Some people never leave college behind; the philosophies you develop as an undergrad can stay with you a lifetime. For Peter Thiel, that means checking on periodically on his 30-year-old love child, The Stanford Review, to make sure the magazine he founded still has an independent streak of disrupting the status quo of campus ideologies.
Inside the Identity Crisis at the Independent Journal Review, the Outlet That Has Become a Powerhouse in the Trump Era
Founded in 2013 to repackage conservative news stories, IJR grew into a news-gathering organization, but they’ve stumbled as they’ve evolved, from a retracted conspiracy theory to clashes between the content and editorial sides. The biggest criticism is that the company’s partisan position makes their stories part of the Trump propaganda machine.
I believe in the writer—the writer, above all. That’s how we started off: admiring the writer. We organized the New York Review according to the writers we admired most: Edmund Wilson, Wystan Auden, Fred Dupee, Norman, Bill, Lizzie, Mary among them. Each of them had a confident sense of their own prose, and it meant a great deal to them—the matter of a comma, a semicolon, a word—and it does to our writers today. And so, when it comes to making a change, we should not do it without their permission. If a moment comes at some point where we see something should be improved, we don’t just scribble it in but call them up wherever they are. And that is, I think, crucial.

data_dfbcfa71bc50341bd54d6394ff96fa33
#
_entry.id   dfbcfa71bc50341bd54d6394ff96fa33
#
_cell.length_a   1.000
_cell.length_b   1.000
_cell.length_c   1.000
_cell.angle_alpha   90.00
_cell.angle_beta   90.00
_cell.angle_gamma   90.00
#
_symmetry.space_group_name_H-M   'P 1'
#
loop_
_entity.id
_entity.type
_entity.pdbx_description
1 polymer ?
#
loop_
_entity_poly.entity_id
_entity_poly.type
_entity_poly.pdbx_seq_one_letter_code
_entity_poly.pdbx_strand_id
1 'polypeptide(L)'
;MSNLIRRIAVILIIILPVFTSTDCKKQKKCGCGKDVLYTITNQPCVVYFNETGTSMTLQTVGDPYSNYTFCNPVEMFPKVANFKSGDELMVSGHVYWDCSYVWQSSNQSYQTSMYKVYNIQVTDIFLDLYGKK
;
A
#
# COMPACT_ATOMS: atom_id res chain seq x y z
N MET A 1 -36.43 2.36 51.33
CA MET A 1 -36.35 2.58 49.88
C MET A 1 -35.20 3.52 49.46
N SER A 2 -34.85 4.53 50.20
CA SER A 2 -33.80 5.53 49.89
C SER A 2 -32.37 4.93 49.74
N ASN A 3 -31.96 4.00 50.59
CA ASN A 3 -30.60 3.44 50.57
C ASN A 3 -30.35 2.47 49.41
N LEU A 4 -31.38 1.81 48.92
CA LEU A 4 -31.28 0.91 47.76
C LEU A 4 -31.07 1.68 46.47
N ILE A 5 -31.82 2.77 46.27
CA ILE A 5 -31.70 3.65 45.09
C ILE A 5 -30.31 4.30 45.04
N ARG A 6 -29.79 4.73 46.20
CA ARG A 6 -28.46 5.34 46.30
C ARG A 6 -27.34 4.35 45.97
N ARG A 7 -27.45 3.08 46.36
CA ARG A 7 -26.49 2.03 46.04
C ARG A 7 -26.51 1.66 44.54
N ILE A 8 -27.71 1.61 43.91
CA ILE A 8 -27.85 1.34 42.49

—Robert Silvers, co-founding editor of The New York Review of Books with Barbara Epstein, speaking with New York magazine’s Mark Danner in 2013, on the publication’s 50th anniversary. Silvers died March 20 after an illness. He was 87 years old.
NYRB announced the news on their Twitter feed today:
Shortly after I started Longreads, I was invited to visit the offices of the NYRB to meet their digital editor Matthew Howard. A man was walking toward the front of the office so I stopped him and asked if he knew where Matthew might be. He politely responded that he did know, then turned and walked back through the office to track him down. Matthew met me with a handshake, laughed, and then asked me, “You realize you just sent Robert Silvers to fetch me, right?”
From a grateful reader, thank you, Robert.
See more stories from The New York Review of Books in the Longreads archive.
Christopher Orr, film critic for The Atlantic, watched Fifty Shades Darker — the second film in the series based on the super-popular Fifty Shades of Grey books — so that you don’t have to. Why bother to read? Because “a movie this bad deserves to have its flaws enunciated clearly.”
Ana explains that she left him following last movie’s whipping in his Red Room of Pain, because “you were getting off on the pain you inflicted.” I feel obligated to note that this is the exact phrasing used by Steve Martin in the song “Dentist!” from Little Shop of Horrors, making Christian literally a knockoff of a parody of a sadist.